If you own a business or a retail company, at some point, you will most likely need to utilize a warehouse to store your products. Whether 3,000 square feet or 300,000 square feet, warehouses all have one thing in common…they need to be well ventilated. A poorly ventilated storage space can destroy all of your product—and your profits!
If your storage space is damp, mold can grow and metal products or parts can rust. If there are any chemicals in your products, the air can become contaminated and dangerous to humans. If your storage space is hot, products can melt or dry out. Without warehouse fans, it’s not a warehouse, it’s just a building.
If you want a well-ventilated warehouse, you need to use warehouse fans. Whether you need to dry, cool or de-fumigate a space, an exhaust fan is the way to go. Three questions to ask yourself before purchasing your warehouse fan: What is the volume, what is the purpose and what is the climate of the area you need to ventilate?
Terminology for Your Technology
A term used to refer to volume of air that a unit can move is “cubic feet per minute,” or CFTM. When you know the volume of the area you need to ventilate, calculate the cubic feet of space in that area. Then check the CFTM number on the fans you are looking to buy and determine how many are needed to ventilate your space.
Another term you should be familiar with is “water gauge,” or WG. This is a rating of the level of resistance air presents as it flows through a fan, such as with air heavy with water vapor or airborne particles.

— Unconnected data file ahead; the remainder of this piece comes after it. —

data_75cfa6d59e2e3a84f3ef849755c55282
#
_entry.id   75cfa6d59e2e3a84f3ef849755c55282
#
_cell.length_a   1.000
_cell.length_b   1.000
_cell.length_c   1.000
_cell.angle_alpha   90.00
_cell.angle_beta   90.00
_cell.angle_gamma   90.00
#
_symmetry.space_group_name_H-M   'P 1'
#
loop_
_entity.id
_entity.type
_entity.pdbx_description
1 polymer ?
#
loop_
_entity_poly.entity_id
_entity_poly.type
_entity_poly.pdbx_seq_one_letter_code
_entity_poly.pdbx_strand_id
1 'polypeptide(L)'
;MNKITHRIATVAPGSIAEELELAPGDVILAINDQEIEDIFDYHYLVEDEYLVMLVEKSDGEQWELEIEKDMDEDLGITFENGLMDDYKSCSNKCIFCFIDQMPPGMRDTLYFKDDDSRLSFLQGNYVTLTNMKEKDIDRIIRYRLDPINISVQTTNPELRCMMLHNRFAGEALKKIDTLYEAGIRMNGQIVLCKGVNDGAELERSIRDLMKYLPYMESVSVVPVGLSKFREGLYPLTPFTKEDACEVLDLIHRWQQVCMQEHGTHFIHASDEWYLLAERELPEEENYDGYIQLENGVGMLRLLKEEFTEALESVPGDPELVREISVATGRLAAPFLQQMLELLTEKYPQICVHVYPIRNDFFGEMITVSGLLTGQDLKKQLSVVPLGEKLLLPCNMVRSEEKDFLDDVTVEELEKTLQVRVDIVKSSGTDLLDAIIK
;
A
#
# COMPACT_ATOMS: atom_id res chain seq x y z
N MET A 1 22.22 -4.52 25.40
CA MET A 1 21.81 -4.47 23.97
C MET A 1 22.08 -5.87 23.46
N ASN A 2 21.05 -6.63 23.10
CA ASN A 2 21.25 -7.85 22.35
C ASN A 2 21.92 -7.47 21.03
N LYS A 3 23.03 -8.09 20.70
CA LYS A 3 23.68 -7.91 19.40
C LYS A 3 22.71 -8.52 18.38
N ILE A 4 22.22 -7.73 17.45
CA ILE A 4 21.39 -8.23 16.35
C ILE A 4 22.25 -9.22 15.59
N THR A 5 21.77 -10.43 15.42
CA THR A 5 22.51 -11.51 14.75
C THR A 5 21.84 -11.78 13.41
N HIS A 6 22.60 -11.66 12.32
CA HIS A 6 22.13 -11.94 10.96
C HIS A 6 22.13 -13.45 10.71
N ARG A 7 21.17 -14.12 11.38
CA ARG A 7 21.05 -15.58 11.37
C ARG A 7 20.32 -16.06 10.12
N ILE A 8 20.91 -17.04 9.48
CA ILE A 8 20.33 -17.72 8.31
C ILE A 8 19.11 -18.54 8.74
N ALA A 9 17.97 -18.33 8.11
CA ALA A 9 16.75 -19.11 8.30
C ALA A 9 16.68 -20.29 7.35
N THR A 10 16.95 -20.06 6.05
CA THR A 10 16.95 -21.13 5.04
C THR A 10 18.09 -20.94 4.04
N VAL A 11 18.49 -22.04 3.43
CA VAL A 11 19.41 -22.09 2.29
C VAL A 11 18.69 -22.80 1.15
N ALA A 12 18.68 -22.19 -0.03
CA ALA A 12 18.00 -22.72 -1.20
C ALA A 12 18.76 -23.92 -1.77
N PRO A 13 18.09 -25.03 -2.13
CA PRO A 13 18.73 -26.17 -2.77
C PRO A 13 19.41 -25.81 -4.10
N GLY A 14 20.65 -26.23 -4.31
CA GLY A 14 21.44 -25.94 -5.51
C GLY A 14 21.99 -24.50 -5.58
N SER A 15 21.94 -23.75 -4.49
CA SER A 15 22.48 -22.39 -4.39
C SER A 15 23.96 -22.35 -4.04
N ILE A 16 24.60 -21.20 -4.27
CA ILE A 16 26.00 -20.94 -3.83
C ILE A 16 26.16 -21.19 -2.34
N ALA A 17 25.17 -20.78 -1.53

What’s the Difference?
There are two types of industrial fans typically used in warehouses: the centrifugal fan and the axial fan. A centrifugal fan blows air out by using deflection and centrifugal force. The air exits the fan at a right angle. These are generally more powerful than axial fans but are also noisier. An axial fan moves air through propeller-type blades that rotate around an axis. The air flows in a linear path. Axial fans are less expensive and quieter than centrifugal fans, although they do not move the same volume of air. A very common type of axial warehouse fan is the large ceiling fan, also known as an HVLS—or “high volume, low speed” fan. This inexpensive option draws air up and mixes the cooler air from the lower space with the warmer air of the upper space and results in an overall cooling effect.
Whether you’re new to “Fandom” or if you’re seasoned pro, proper ventilation will keep you and your goods cool and dry.